A Ghost Story
The Real-Life Drama of The Executor
Hamlet and his father's ghost have been much on my mind the past few weeks. I haven't seen the two in person in more than a year, but I've felt a lot of kindred spirituality with Hamlet because, as executor of my father's estate, I'm suffering the slings and arrows of outrageous hassles over a paltry fortune. To reach $20,000 in estate value or not to reach $20,000, that is the question, as of this writing. Meanwhile, I'm working through all of Dad's and Mom's stuff—you know, the papers and letters and cards and photographs and weird things your parents kept.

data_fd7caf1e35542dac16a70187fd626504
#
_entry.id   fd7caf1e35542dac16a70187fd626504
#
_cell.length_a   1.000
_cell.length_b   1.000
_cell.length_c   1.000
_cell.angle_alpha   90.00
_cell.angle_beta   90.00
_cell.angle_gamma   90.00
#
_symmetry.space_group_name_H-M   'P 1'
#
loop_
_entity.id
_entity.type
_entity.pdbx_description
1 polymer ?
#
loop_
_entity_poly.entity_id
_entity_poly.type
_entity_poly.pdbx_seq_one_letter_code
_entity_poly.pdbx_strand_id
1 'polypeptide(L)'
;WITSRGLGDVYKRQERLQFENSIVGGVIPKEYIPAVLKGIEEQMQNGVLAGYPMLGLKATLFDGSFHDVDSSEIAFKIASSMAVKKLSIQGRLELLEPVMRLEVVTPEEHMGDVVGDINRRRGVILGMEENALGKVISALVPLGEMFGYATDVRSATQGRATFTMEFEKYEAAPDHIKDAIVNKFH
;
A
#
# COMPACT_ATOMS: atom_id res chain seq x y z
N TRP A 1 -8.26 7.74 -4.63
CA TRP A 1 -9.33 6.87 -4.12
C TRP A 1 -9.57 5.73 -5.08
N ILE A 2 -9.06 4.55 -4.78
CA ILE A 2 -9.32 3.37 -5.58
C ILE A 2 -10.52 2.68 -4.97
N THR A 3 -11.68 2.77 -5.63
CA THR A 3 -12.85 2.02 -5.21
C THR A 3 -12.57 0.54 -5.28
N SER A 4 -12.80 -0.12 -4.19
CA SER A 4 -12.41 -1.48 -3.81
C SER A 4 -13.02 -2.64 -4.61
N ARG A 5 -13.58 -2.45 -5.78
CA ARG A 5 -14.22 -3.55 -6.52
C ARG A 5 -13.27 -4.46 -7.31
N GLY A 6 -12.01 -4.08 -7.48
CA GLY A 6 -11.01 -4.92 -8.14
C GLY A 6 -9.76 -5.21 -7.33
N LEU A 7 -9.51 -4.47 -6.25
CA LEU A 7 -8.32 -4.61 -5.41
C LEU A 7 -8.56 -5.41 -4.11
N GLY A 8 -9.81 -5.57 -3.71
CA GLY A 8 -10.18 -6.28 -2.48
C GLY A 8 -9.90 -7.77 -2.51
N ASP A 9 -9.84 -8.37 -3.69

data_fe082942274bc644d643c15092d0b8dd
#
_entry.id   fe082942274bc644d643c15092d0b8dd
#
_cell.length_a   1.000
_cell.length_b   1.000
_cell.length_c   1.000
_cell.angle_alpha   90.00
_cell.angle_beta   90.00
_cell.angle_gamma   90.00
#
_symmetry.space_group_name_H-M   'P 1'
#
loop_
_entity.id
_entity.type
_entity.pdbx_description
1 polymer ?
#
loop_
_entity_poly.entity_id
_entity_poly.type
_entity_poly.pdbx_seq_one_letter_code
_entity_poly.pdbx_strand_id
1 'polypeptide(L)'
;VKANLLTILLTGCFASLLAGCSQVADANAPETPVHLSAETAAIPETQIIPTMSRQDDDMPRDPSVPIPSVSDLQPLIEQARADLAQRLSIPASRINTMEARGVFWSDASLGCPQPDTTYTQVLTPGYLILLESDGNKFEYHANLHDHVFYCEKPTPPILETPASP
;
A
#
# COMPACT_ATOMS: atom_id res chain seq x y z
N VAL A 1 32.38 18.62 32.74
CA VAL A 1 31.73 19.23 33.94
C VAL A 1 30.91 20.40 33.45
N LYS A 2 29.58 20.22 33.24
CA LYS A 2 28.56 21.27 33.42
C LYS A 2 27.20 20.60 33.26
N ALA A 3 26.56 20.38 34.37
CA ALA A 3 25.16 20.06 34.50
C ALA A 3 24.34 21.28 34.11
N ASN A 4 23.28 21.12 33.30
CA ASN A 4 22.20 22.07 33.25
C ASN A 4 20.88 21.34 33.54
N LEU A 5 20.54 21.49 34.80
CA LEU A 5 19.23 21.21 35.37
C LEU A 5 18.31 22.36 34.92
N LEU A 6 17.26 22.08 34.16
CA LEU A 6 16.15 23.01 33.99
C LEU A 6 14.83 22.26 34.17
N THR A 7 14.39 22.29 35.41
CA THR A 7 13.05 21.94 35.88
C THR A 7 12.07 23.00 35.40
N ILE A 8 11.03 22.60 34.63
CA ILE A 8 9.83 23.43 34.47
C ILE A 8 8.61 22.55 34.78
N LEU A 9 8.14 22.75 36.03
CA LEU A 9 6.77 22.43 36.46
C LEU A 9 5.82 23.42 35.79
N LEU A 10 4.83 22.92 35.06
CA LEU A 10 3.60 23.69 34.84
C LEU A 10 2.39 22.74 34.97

Not a valid comparison, right? Hamlet is dealing with his father's murder and mother's over-hasty marriage to the murderer while I'm dealing with life insurance companies, banks, and government regulations. Well, my current duties would have fallen on Gertrude, Hamlet's mother, which could explain why she married her brother-in-law so fast so that she wouldn't have to deal with the estate executor headaches. When he meets his father's ghost, Hamlet learns of the murder, and then his dear old dad tells him to avenge that murder, putting his son in a precarious situation. If I could meet my dad's ghost, I'd learn of him what in eternal blazon are these insurance policies he never mentioned or listed, and why didn't he include contingent beneficiaries? After all, my dear old dad made me executor of his will, putting me in such a provocative situation. Hamlet has no easy task figuring out how to kill his uncle, now king, without falling afoul of the court; yeah, but I have to navigate a legal system that automatically distrusts me, causing more obligations and their consequential time and money spent.